My friend, philosopher and guide
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- Published 3.07.11
Lord Jagannath of Puri is closely interlinked with the history of Orissa, its people, culture, religion, politics and philosophy.
The history of Orissa, in written form, really started with madala panji during the reign of Chodaganga Dev of 11th-12th century AD. This prose chronicle contains the records of temple administration and the story of ruling dynasties.
Though many deities are worshipped in Orissa, only Lord Jagannath has been accepted as the ‘Supreme Lord’ in this country. The main principle of the Jagannath cult is religious harmony and it is through this that the Shaiva, Shakta, Nirguna and Saguna forms of worship have been synthesised. Lord Jagannath has also been identified with Lord Buddha, the ninth incarnation of Lord Vishnu. His most dedicated devotee was Salabega, a Muslim.
Not only history and religion, but Oriya literature, Odissi dance and music have also originated from the Jagannath temple. Odissi dance evolved as a ritual in the Jagannath temple and has emerged as a classical dance form of India. The dance by maharis before Lord Jagannath is the provenance of Odissi dance.
In the 16th century, dramas were also enacted on stages erected in the Jagannath temple. Well-known Sanskrit drama, Jagannath Ballav Nataka by Ray Ramananda, was staged in the temple, and Sri Chaitanya had witnessed it. Jaydev’s Gita Govinda, which was regularly sung by devdasis to entertain the Lord in the temple, inspired Odissi singers.
Saint poet Jagannath Das composed Bhagabat Purana in Oriya in the 16th century, while he was sitting inside the Jagannath temple. Subsequently, the language of Odia Bhagabat became the standard Oriya language. In different parts of the state, Bhagabat tungis were established. Odia Bhagabat and Bhagabat tungis became the torchbearer of Oriya language and culture.
Lord Jagannath was originally a tribal God who, in the course of time, metamorphosed into a Hindu deity. Many scholars trace a Buddhist origin of the Trinity in the Jagannath temple. They claim that the three deities — Lord Jagannath, Lord Balabhadra and Goddess Subhadra - represent Buddha, Dharma and Sangha respectively. The snana yatra (bathing ceremony) and the rath yatra (car festival) are of Buddhist origin.
Lord Jagannath was originally a tribal God, who was later treated as a Buddhist deity before finally taking the shape of a Hindu deity. But He is certainly not a Vedic God. Vedic deities are made of shalagram shila (stones), but the idol of Lord Jagannath is made of wood.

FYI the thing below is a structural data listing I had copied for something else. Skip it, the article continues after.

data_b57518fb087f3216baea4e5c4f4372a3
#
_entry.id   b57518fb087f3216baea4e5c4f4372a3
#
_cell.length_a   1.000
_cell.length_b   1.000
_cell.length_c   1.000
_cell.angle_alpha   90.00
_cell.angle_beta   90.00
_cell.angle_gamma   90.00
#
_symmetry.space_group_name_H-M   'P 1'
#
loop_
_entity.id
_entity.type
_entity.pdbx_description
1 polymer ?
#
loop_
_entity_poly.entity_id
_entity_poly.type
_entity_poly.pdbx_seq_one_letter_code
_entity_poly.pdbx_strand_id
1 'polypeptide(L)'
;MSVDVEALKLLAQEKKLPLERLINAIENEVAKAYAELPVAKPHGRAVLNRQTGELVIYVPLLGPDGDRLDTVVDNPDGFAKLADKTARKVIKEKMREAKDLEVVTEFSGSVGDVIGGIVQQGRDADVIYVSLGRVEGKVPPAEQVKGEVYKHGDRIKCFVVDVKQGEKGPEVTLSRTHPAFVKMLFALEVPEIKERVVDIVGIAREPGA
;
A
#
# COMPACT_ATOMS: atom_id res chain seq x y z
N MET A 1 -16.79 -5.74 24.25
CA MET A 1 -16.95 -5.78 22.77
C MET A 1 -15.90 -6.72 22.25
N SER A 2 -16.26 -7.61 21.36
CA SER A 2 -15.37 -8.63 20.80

To me, Lord Jagannath is a living God, a symbol of socialism. The trinity stands for peace, universal brotherhood and eternal progress.
I am a Marxist. To me, the God has not created human beings, but vice-versa. He is incomplete and infinite. That incompleteness is a reflection on his anthromorphic character. Just as a human being is never complete, Lord Jagannath is also incomplete. Perhaps Lord Jagannath is accepted across the globe because of His infinite form.
He is the Lord of the people, hero of folk tales and legends, who has been an intrinsic part of the folk and social life of Orissa.
Jagannath is Lord of the downtrodden and social outcastes and a source of salvation for the humanity. Brahmanical Hindus might have confined him to the temple, which may be out of bounds for non-Hindus and so called social outcastes, but he comes out of the temple during ratha yatra to give darshan to all, irrespective of caste and creed.
Lord Jagannath is the symbol of secularism and social equality.
In His eyes, all are equal. The mahaprasad offered to Him is shared by all. Perhaps the provision of sahana mela (public darshan) is meant to give opportunity to all to get a glimpse of the Lord without any entry fee unlike major temples in some other regions.
Lord Jagannath is not a rich God. Whatever offerings are made to Him by devotees are distributed among the servitors. The temple has the largest kitchen in the world, which serves prasad at an affordable price.
The Laxmipurana, which was written in the 16th century, has a story describing how Goddess Laxmi goes out of the temple premises to give darshan to Dalit devotees.
I don’t believe in brahmanical rituals. I never make any offerings to God, nor do I pray for anything. But I visit Jagannath temple whenever I visit Puri.
Once, during my visit to Jagannath temple, I was asked by the priests to purchase bhog and other offerings. But I was in a hurry and wanted to get a simple glimpse of the Lords. When I reached the inner part of the temple, darshan was closed for a few hours. Disappointed, I was about to come out of the shrine. But as it was raining heavily outside, I had to stay inside. So, I was virtually made to wait for Lord’s darshan.
After a wait of a couple of hours, the temple door opened. But there was a heavy rush and I was afraid whether I would be able to get close to the idols. But the stream of devotees pushed me and within a few minutes I found myself near the deities.
I find a supernatural aura of spirituality surrounding Lord Jagannath. I feel at home with him. He is my friend, philosopher and guide.